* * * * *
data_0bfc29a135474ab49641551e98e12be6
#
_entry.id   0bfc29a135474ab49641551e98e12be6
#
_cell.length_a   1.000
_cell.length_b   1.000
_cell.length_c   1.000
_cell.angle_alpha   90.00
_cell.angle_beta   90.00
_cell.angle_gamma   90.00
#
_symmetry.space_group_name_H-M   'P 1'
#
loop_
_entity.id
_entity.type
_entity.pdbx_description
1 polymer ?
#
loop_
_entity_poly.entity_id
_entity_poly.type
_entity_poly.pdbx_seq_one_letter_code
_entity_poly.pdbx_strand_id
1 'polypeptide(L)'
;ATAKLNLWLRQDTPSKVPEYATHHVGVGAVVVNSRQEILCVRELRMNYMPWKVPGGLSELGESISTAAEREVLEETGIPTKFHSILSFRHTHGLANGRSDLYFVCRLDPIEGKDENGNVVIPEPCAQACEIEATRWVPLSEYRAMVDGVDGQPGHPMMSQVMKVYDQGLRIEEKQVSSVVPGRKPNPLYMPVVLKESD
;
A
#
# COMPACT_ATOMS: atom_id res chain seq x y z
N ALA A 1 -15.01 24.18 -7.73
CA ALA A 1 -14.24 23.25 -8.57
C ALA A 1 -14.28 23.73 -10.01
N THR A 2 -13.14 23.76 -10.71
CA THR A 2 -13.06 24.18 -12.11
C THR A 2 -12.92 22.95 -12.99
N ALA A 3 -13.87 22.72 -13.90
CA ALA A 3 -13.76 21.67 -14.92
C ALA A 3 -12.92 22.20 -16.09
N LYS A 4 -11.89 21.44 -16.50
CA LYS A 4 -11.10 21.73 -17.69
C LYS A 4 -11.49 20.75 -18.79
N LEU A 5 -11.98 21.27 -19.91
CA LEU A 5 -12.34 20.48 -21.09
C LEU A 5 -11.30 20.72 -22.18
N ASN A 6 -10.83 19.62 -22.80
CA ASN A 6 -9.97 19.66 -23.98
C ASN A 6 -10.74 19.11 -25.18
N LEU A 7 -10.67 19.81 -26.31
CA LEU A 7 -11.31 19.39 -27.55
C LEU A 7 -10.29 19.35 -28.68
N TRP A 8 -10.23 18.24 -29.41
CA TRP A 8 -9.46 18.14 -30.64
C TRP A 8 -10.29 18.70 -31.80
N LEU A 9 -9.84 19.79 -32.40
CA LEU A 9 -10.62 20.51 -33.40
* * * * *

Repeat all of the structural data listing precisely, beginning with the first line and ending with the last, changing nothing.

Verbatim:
data_0bfc29a135474ab49641551e98e12be6
#
_entry.id   0bfc29a135474ab49641551e98e12be6
#
_cell.length_a   1.000
_cell.length_b   1.000
_cell.length_c   1.000
_cell.angle_alpha   90.00
_cell.angle_beta   90.00
_cell.angle_gamma   90.00
#
_symmetry.space_group_name_H-M   'P 1'
#
loop_
_entity.id
_entity.type
_entity.pdbx_description
1 polymer ?
#
loop_
_entity_poly.entity_id
_entity_poly.type
_entity_poly.pdbx_seq_one_letter_code
_entity_poly.pdbx_strand_id
1 'polypeptide(L)'
;ATAKLNLWLRQDTPSKVPEYATHHVGVGAVVVNSRQEILCVRELRMNYMPWKVPGGLSELGESISTAAEREVLEETGIPTKFHSILSFRHTHGLANGRSDLYFVCRLDPIEGKDENGNVVIPEPCAQACEIEATRWVPLSEYRAMVDGVDGQPGHPMMSQVMKVYDQGLRIEEKQVSSVVPGRKPNPLYMPVVLKESD
;
A
#
# COMPACT_ATOMS: atom_id res chain seq x y z
N ALA A 1 -15.01 24.18 -7.73
CA ALA A 1 -14.24 23.25 -8.57
C ALA A 1 -14.28 23.73 -10.01
N THR A 2 -13.14 23.76 -10.71
CA THR A 2 -13.06 24.18 -12.11
C THR A 2 -12.92 22.95 -12.99
N ALA A 3 -13.87 22.72 -13.90
CA ALA A 3 -13.76 21.67 -14.92
C ALA A 3 -12.92 22.20 -16.09
N LYS A 4 -11.89 21.44 -16.50
CA LYS A 4 -11.10 21.73 -17.69
C LYS A 4 -11.49 20.75 -18.79
N LEU A 5 -11.98 21.27 -19.91
CA LEU A 5 -12.34 20.48 -21.09
C LEU A 5 -11.30 20.72 -22.18
N ASN A 6 -10.83 19.62 -22.80
CA ASN A 6 -9.97 19.66 -23.98
C ASN A 6 -10.74 19.11 -25.18
N LEU A 7 -10.67 19.81 -26.31
CA LEU A 7 -11.31 19.39 -27.55
C LEU A 7 -10.29 19.35 -28.68
N TRP A 8 -10.23 18.24 -29.41
CA TRP A 8 -9.46 18.14 -30.64
C TRP A 8 -10.29 18.70 -31.80
N LEU A 9 -9.84 19.79 -32.40
CA LEU A 9 -10.62 20.51 -33.40